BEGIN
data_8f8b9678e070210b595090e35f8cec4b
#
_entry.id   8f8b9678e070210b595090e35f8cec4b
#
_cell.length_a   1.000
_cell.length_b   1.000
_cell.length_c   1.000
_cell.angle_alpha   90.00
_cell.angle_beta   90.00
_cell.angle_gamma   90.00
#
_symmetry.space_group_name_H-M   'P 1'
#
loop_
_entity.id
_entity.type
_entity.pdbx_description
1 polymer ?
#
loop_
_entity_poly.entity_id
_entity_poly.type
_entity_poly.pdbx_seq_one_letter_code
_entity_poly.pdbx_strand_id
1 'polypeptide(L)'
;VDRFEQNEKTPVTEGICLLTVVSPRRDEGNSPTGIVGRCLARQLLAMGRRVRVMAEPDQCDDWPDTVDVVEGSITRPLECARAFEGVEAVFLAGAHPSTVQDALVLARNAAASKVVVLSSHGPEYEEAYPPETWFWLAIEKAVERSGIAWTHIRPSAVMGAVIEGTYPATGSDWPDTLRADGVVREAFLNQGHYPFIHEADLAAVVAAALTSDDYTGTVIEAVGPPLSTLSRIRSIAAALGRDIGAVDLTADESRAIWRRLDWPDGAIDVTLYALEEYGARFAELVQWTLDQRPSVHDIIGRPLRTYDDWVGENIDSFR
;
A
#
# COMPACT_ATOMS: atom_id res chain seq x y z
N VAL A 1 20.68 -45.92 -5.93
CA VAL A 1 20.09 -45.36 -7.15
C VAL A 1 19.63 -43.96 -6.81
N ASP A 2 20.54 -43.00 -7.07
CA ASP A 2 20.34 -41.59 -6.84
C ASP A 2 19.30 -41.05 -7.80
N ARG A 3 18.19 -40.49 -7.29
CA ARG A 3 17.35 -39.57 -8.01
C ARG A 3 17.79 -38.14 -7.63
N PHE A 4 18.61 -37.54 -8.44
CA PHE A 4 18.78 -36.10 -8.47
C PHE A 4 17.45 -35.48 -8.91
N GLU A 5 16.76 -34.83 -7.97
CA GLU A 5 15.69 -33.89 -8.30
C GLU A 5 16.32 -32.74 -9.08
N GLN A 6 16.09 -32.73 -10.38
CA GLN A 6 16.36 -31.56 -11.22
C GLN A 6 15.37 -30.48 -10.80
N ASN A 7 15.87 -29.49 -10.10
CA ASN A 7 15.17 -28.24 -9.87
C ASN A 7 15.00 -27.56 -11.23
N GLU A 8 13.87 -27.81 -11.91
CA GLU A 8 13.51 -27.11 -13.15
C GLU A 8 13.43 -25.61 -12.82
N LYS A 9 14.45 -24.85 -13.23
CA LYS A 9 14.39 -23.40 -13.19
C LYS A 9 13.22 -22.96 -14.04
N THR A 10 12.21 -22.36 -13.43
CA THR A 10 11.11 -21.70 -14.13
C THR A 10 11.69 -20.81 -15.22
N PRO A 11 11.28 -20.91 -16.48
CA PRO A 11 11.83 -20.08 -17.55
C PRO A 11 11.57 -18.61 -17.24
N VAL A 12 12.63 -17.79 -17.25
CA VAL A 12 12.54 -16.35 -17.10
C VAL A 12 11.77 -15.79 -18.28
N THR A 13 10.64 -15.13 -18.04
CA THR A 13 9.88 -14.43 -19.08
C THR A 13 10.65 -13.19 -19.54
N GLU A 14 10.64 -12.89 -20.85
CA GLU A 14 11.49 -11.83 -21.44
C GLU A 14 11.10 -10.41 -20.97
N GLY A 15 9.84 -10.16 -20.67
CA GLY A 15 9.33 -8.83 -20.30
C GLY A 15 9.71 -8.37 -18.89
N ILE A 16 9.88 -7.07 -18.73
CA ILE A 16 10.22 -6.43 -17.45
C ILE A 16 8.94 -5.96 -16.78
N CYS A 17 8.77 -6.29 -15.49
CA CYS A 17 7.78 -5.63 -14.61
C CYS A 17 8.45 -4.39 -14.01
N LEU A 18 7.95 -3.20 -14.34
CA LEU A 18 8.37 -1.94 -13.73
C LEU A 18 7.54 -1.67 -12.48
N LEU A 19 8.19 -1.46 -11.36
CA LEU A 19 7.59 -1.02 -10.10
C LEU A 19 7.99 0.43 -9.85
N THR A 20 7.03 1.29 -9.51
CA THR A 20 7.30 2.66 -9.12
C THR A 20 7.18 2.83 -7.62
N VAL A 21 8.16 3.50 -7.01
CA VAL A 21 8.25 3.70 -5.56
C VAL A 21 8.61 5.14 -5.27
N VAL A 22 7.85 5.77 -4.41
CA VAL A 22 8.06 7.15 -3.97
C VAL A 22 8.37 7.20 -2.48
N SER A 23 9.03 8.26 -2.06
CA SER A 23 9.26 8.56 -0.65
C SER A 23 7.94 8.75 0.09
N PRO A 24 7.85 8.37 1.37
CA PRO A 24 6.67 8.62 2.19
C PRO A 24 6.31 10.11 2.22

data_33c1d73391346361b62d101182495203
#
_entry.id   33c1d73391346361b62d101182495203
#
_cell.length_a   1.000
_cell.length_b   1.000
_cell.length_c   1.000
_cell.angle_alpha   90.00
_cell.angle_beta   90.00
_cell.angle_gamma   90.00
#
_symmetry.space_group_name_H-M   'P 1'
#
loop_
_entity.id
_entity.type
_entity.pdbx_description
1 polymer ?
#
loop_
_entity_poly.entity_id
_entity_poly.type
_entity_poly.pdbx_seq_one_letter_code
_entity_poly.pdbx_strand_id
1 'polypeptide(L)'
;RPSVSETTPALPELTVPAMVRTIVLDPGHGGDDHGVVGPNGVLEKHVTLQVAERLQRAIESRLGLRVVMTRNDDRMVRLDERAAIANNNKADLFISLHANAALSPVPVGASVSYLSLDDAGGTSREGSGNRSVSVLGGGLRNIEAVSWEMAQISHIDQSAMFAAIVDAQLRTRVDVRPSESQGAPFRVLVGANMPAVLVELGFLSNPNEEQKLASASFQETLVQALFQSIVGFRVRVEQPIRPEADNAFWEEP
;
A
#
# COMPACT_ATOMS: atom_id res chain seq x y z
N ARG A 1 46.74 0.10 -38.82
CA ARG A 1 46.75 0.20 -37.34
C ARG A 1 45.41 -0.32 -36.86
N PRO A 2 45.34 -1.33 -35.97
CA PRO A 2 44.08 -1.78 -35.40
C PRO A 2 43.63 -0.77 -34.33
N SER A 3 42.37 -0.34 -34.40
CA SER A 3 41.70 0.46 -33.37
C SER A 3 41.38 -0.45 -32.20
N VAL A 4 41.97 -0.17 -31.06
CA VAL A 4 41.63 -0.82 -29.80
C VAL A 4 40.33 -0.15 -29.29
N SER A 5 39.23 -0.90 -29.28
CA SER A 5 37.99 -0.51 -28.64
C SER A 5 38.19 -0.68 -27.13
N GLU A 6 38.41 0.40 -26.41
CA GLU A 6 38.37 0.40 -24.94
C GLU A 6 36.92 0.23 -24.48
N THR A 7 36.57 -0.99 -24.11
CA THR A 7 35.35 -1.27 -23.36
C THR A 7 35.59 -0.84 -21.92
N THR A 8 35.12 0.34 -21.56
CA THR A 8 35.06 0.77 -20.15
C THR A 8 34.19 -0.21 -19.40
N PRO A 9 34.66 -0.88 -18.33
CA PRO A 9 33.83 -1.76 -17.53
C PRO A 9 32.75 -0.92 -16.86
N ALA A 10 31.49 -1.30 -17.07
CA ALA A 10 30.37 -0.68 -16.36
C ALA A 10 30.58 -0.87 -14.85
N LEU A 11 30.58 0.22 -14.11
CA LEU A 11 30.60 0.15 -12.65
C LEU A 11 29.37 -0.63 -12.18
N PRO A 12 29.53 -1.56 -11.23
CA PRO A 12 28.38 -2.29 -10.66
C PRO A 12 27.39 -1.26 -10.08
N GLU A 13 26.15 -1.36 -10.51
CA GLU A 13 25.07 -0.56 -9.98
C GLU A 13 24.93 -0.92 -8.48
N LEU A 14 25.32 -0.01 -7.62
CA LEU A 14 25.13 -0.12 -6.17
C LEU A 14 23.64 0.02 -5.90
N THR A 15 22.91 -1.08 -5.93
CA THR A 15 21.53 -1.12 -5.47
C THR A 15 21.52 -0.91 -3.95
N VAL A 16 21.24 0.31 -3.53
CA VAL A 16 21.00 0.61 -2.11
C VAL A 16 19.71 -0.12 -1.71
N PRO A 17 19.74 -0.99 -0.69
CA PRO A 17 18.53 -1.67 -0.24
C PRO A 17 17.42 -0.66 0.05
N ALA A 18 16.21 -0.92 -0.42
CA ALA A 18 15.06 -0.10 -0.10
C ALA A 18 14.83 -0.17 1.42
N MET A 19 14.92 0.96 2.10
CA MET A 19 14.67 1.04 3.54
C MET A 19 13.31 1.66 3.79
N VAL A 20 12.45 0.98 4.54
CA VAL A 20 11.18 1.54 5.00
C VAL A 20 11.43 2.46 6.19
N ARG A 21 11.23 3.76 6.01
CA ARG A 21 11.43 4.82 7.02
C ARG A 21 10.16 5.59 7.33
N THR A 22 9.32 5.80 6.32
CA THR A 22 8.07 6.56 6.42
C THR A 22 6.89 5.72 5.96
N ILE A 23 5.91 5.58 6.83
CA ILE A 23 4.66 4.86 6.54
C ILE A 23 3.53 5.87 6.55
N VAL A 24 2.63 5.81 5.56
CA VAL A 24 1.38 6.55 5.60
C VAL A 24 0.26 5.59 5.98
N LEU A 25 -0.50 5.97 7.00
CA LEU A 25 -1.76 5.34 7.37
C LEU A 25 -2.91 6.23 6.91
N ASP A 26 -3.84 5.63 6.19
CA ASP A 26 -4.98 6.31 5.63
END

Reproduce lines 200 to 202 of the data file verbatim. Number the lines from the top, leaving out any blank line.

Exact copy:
CA ILE A 23 4.66 4.86 6.54
C ILE A 23 3.53 5.87 6.55
N VAL A 24 2.63 5.81 5.56